Major Labels: A History of Popular Music in Seven Genres (Review)
Kelefa Sanneh’s new book explores rock, r&b, country, punk, hip-hop, dance, and pop, not only as art forms, but as identities that emerged from countercultural movements to become the fabric of popular music.
This book felt like a mind-meld from one music nerd to another. Although at first I disagreed with Sanneh’s emphasis on the importance of genre, I came to appreciate his framework for investigating how music cultures form, rise, and are ultimately defined in retrospect.
In fact, he acknowledges throughout, the ways in which genres continually influence and interweave with one another, highlighting numerous rock, r&b, country, punk, hip-hop, and dance tunes that have crossed over into pop for example. He also sheds light on the influences that ’70s country took from r&b and rock, and delves into the more recent fusions of country and hip hop.
He even touches on reggae’s interplay with punk, and more foundational influence on hip hop. Yet this massively influential music emanating from the small Caribbean island of Jamaica feels under-represented in the book overall, even though its impact can be felt across just about all the other genres.
Reggae Could Be the 8th Genre
While Sanneh acknowledges the influential role Jamaican sound-system culture played in hip hop (DJs, MCs, etc.), that same influence is generally missing from the dance music section, which he firmly roots in the New York disco scene. Disco innovations were indeed hugely influential, especially on house and techno, but so too were Jamaican sound-system innovations on genres like jungle and dubstep.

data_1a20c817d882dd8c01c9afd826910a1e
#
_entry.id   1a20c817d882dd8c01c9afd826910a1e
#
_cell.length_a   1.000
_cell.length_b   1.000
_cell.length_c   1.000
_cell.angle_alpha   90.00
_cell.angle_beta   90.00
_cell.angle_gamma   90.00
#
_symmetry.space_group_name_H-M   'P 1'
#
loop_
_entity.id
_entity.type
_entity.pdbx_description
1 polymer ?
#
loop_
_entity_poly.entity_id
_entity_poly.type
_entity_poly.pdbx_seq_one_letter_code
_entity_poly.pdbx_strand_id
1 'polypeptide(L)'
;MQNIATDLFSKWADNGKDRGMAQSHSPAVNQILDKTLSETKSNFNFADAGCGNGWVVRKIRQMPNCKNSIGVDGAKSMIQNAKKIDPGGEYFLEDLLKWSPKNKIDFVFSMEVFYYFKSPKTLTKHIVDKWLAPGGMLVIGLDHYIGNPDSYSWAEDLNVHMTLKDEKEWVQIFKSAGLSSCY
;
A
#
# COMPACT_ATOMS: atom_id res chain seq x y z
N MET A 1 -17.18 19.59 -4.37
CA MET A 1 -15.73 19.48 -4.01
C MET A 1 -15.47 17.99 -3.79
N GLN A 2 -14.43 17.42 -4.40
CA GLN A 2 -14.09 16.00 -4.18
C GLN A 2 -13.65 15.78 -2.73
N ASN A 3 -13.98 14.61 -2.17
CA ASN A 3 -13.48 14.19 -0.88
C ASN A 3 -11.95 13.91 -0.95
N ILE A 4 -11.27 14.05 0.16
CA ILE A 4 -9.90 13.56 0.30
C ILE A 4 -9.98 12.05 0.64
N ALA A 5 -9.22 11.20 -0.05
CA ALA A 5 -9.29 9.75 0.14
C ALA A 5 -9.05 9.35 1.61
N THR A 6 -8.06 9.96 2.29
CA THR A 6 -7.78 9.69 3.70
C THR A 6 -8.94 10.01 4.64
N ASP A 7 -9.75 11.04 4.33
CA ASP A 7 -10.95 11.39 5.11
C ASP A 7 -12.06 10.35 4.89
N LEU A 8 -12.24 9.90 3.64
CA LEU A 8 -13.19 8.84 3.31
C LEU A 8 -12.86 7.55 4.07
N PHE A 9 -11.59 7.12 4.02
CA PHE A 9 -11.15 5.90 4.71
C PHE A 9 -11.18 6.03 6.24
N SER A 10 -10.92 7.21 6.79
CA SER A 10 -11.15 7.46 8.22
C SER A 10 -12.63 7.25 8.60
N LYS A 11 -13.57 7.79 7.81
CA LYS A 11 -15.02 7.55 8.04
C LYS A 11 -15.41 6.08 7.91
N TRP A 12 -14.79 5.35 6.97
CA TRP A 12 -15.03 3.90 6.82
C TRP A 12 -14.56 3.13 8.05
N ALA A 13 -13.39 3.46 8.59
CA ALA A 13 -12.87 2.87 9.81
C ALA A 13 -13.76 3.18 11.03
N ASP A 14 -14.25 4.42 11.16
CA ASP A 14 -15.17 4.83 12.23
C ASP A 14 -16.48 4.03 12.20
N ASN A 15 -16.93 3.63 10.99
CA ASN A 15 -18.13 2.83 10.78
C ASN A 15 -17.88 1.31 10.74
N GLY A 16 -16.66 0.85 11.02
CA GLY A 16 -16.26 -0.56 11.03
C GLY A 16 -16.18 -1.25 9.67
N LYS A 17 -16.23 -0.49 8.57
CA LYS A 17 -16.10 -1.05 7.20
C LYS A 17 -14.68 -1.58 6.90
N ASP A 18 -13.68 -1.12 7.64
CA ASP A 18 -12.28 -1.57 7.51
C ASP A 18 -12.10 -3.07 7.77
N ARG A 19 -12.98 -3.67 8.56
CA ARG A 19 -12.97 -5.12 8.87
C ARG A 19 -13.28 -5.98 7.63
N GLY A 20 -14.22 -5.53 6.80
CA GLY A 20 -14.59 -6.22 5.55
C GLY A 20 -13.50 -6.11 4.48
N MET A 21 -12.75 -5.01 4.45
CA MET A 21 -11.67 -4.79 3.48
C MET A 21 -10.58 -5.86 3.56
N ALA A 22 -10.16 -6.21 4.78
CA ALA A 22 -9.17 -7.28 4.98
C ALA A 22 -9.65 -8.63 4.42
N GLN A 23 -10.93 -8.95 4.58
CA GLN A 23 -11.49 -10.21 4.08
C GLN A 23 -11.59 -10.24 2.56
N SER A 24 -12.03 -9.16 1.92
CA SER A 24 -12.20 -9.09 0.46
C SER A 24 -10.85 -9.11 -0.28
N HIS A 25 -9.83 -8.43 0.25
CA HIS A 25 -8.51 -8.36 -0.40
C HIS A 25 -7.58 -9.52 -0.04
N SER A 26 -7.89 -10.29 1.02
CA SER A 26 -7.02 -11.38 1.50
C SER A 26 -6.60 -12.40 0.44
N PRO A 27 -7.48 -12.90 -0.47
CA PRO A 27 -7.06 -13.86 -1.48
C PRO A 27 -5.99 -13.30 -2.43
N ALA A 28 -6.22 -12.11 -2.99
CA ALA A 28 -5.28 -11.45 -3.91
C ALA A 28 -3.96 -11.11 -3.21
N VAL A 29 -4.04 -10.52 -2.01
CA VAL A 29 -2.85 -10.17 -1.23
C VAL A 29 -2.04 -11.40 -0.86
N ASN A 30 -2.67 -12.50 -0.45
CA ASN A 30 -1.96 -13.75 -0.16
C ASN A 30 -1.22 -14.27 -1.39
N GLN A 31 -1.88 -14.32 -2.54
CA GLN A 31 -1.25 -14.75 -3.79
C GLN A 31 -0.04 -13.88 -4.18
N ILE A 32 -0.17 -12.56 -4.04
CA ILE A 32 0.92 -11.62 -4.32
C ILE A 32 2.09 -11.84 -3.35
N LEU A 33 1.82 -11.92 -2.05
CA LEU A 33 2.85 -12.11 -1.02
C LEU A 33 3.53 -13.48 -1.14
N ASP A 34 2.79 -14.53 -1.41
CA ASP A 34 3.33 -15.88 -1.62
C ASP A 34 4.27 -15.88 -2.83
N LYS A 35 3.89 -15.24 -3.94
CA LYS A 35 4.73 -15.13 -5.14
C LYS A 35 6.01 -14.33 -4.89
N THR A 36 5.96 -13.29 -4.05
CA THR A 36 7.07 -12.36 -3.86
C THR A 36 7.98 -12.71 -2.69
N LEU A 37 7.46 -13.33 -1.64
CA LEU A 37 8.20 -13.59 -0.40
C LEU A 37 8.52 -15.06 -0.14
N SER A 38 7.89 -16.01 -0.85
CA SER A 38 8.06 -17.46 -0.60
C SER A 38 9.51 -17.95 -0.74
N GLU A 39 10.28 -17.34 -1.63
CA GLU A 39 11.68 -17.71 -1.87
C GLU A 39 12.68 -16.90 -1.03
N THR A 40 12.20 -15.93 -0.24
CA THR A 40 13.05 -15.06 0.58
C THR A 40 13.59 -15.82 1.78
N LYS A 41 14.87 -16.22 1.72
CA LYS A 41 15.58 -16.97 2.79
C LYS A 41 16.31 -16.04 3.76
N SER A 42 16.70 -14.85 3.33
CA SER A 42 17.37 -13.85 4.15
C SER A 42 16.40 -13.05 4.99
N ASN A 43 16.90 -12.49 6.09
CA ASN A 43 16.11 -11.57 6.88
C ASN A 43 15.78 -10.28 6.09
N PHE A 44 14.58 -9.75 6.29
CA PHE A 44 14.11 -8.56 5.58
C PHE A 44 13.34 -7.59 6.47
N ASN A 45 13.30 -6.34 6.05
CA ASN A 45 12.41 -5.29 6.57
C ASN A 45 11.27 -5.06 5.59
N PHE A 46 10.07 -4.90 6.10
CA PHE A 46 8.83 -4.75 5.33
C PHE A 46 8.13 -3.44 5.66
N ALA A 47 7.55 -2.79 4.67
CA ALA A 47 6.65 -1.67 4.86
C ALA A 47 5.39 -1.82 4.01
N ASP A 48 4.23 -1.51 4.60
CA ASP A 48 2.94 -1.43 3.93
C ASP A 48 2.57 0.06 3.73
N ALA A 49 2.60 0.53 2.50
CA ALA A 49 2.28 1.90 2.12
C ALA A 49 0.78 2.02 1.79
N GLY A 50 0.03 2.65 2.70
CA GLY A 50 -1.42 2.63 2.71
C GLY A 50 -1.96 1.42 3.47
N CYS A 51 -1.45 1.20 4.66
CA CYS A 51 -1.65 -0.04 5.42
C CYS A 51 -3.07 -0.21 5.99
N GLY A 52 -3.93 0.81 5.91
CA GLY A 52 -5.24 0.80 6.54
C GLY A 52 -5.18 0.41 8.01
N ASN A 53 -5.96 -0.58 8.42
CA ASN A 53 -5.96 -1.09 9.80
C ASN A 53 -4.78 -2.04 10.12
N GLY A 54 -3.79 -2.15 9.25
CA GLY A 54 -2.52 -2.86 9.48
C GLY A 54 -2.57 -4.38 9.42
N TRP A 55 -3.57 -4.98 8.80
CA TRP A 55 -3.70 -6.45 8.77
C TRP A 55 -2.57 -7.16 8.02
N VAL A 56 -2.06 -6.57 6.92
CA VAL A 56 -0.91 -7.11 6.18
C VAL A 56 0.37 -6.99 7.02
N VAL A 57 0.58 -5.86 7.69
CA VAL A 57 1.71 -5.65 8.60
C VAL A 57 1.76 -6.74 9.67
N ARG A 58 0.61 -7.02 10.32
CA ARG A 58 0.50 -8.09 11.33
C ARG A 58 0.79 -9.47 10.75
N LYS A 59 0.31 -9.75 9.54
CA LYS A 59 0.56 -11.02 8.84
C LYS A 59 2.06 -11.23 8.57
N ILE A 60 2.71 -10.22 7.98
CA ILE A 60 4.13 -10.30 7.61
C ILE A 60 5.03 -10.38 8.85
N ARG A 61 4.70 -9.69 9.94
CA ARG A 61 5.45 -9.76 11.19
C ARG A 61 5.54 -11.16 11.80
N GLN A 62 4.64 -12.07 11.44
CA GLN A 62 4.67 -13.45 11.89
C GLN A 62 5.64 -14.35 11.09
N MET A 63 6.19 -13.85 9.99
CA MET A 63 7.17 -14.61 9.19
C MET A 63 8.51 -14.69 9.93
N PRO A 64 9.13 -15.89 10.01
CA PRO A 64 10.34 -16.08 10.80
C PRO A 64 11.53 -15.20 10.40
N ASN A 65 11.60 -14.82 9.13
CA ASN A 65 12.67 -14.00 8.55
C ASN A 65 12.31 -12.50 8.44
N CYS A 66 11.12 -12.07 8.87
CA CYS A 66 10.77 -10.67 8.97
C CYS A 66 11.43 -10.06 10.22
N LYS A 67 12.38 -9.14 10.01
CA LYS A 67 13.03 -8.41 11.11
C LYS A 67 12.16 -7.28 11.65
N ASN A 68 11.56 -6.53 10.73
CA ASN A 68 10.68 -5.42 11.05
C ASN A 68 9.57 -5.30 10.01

Dub music for example, was a genre created by Jamaican studio engineers who became musicians in their own right when they began using their mixing boards and electronic effect processors as instruments; essentially inventing the remix. Meanwhile, Jamaican DJs (known as selectors) used special “dubplate” records, exclusive to certain DJs, that would set them and their dancehall parties apart. And the sound-system designers, in collaboration with the studio engineers, pushed bass frequencies to new levels of fidelity in their efforts to move bodies in the dancehalls. Dub-influenced remixes, exclusive dubplates, and pushing bass frequencies all became cornerstones across the various sub-genres of dance music.
Reggae’s influence has been massive in pop too, as you can hear in smash ’80s hits by Culture Club, Cindy Lauper, Tina Turner, The Police, and Blondie. Then there are the many more recent examples like the entire reggaeton genre (one of the most popular musical forms in the world today) which is a direct descendant of Jamaican dancehall reggae.
Eighth genre aside, I remained rapt throughout Major Labels as Sanneh revealed fascinating historical nuggets and cultural insights one after another. If you’re a music nerd like me, I have a feeling the mind-meld will make it hard for you to put the book down too.